Migration Undoing the Social Fabric

Daily Mail: Forget the Greek crisis or Britain's referendum, this tidal wave of migrants could be the biggest threat to Europe since the war
Uncontrolled migra-tion impacts unfairly on benefits, education, housing and public transport in ways that destroy any notion of the contributory element that lies at the heart of European welfare states.

As we have witnessed in various European countries, the anger this engenders quickly assumes political forms, with the rise of neo-Nazi parties. What on earth do Europe’s leaders imagine is driving this angry populism, including that of established legal immigrants? The common fisheries policy?

Sections of the liberal media insist on relentlessly depicting the individual tragic stories of illegal migrants, with the BBC correspondent Clive Myrie, for example, telling one passing migrant ‘you’ve made it’ as he disembarked from a rescue ship in the Mediterranean.

In fact, illegal migration is an insidious problem that strips desperately poor countries of precisely the sort of enterprising young people who ought to remain there, while oppressing the poorest sections of our own societies with people who compete for diminishing resources.

It also raises the questions of whether one can simply uproot people from entirely different cultural universes and expect them to thrive in societies that may subscribe to other values, with radically different expectations of their citizens.
It is old news that diversity tears apart the social fabric and reduces trust in a society. Multi-ethnic states are held together by a strong central power or they do not hold together. The Europeans are trying for a multinational effort with the EU which requires putting old nationalities aside, while simultaneously allowing in a flood of migrants that revives those nationalities to a degree unseen since World War II. With social mood already negative and nationalism on the rise, the migration policy is akin to tossing a match into a gas can.

A new study backs up Putnam's finding on the negative effects of diversity: Ethnic Diversity and Social Trust: Evidence from the Micro-Context
In this paper we argue that residential exposure to ethnic diversity reduces social trust. Previous within-country analyses of the relationship between contextual ethnic diversity and trust have been conducted at higher levels of aggregation, concealing substantial variation in actual exposure to ethnic diversity. In contrast, we analyze how ethnic diversity of the immediate micro-context –where interethnic exposure is inevitable – affects trust. We do this using Danish survey data linked with register-based data, which enables us to obtain precise measures of the ethnic diversity of each individual’s residential surroundings. We focus on contextual diversity within a radius of 80 meters of a given individual, but compare the effect in the micro-context to the impact of diversity in more aggregate contexts. The results show that ethnic diversity in the micro-context affects trust negatively, while the effect vanishes in larger contextual units. This supports the conjecture that interethnic exposure underlies the negative relationship between ethnic diversity in residential contexts and social trust.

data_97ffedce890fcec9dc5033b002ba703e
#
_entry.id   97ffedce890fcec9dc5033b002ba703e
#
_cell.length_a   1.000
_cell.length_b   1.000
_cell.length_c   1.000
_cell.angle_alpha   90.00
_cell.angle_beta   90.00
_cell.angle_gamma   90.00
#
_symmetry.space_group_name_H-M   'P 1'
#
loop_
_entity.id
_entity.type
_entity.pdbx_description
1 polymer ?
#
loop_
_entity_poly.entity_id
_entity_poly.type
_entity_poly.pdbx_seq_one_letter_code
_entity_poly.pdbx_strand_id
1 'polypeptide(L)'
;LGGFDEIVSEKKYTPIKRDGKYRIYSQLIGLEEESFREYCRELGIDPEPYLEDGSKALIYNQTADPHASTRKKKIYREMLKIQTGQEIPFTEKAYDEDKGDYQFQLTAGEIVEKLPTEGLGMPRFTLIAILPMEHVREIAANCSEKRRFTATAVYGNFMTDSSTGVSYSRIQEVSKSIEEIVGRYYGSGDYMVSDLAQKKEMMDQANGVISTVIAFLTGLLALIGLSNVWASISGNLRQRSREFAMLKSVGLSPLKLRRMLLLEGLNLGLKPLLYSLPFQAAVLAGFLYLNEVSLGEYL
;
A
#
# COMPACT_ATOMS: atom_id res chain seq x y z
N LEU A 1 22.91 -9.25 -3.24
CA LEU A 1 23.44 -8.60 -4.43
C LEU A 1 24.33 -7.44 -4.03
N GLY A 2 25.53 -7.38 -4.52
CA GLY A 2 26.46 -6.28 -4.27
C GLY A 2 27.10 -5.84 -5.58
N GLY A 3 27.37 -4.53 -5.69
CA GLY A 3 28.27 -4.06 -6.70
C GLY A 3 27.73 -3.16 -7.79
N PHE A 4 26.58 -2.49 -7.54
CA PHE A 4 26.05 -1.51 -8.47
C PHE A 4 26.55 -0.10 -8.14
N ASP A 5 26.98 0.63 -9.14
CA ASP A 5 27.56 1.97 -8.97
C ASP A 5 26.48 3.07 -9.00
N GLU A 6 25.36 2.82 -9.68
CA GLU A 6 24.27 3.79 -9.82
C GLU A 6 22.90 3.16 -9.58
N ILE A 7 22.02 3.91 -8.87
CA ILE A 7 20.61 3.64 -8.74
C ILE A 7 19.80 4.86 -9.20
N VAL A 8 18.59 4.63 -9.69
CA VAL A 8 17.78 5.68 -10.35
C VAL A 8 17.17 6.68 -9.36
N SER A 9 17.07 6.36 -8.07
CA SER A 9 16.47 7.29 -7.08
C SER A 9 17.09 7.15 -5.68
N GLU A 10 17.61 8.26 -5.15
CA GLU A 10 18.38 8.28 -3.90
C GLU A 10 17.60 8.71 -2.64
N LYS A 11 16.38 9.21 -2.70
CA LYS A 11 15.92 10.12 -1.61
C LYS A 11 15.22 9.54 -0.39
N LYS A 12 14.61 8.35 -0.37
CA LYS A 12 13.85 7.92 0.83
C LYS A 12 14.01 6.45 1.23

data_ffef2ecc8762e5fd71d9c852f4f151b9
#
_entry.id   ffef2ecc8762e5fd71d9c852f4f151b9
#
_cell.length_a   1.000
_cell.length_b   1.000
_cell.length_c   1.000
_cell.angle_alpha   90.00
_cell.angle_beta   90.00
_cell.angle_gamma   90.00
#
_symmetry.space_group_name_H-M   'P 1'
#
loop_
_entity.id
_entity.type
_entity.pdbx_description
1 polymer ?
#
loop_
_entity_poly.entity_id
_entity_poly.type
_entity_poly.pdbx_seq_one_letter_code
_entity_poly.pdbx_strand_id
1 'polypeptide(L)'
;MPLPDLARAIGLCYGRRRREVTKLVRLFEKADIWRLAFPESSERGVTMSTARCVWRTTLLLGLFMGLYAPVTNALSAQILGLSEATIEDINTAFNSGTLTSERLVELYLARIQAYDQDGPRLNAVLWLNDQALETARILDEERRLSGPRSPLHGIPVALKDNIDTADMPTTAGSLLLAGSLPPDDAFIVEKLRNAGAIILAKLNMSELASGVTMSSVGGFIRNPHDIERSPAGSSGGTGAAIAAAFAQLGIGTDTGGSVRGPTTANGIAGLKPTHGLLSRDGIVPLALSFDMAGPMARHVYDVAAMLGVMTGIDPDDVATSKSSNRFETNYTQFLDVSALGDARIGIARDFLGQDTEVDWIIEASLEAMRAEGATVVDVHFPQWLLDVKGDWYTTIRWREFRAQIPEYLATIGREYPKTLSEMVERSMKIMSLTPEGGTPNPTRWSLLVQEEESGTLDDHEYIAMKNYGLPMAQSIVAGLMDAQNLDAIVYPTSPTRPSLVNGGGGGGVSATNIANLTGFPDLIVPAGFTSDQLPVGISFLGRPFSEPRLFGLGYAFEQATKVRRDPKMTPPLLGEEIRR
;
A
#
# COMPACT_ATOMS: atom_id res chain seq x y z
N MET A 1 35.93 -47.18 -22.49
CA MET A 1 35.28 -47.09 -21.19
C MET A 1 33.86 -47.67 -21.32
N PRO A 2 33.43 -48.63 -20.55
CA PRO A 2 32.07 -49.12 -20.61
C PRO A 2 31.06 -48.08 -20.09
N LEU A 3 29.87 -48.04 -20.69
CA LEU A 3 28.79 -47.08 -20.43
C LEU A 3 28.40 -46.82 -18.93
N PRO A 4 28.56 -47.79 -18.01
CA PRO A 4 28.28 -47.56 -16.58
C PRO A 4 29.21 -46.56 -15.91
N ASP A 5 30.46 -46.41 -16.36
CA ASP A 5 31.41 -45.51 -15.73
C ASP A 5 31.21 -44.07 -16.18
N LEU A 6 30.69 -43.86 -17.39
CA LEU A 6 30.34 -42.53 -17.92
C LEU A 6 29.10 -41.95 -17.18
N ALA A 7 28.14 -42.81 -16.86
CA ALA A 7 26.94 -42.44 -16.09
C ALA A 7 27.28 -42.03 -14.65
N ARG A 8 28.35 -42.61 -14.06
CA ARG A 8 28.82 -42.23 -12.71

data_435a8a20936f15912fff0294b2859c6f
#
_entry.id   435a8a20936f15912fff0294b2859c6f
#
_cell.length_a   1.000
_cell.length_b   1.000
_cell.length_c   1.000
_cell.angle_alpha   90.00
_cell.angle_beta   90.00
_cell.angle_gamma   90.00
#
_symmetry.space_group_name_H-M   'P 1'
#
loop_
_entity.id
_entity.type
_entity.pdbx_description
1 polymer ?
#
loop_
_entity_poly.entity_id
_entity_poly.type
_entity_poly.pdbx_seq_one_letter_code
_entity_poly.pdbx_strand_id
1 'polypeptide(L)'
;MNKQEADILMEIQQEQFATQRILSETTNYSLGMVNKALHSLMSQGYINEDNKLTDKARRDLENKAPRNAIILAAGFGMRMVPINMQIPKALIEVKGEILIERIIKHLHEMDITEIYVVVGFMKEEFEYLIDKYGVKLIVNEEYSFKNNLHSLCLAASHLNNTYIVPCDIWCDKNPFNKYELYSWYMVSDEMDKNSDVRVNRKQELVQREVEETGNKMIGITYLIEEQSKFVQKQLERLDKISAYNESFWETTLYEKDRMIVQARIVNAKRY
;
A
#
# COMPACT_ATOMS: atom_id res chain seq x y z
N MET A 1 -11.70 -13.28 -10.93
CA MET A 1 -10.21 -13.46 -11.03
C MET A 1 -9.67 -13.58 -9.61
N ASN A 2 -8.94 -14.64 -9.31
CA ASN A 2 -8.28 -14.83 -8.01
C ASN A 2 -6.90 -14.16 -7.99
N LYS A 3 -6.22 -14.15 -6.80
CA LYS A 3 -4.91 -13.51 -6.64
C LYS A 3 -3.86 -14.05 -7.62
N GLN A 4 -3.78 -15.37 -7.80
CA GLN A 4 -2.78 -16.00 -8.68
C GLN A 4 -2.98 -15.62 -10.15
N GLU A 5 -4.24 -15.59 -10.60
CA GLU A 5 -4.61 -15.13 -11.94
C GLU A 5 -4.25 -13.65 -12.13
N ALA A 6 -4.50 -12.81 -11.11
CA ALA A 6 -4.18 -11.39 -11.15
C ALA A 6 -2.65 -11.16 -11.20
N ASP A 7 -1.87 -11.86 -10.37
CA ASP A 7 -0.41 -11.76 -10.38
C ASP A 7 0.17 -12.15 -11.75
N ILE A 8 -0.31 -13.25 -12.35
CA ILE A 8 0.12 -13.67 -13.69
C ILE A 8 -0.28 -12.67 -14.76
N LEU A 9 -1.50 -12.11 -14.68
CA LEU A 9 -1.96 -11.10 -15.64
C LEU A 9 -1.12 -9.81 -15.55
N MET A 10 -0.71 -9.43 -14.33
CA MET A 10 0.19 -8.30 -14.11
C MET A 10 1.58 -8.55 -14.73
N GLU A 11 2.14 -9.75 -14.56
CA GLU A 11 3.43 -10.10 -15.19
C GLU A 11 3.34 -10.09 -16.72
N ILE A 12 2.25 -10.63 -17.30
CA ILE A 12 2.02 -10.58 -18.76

1. Do you have any book or website recommendations discussing the reasons / history behind conflicts between groups of different cultures living within the same area?

    It seems like Bosnia is in the future for some of these places - but sometimes these things take ages to play out before conflict begins.

    1. “Affirmative Action”: A Worldwide Disaster

      How Colonialism Affected the Rwandan Genocide

      Amy Chua's World on Fire: How Exporting Free Market Democracy Breeds Ethnic Hatred and Global Instability

      Yesterday, a friend recommended The Raj Quartet by Paul Scott (also The Jewel in the Crown TV series based on the novels), about the British during the last years in India. It covers some of these issues.

      Any multi-ethnic states in history, such as the Austro-Hungarian Empire. the Middle East presently, former Yugoslavia

      For a broader view of civilization level conflict, Sam Huntington's Clash of Civilizations probably still holds up. I haven't read it since it came out in the 1990s.

      For micro, you can search for Robert Putnam's work.

      There's lots of evidence around: The Most Diverse Cities Are Often The Most Segregated

      Putnam and the Danish study linked in the post are probably the best for current times. Most of history involved different ethnic groups with historic ties to a region. Until recently, most people never traveled more than 50 miles from home in their entire life. What's happening in the modern West has never happened before in history outside of maybe the capital cities of major empires.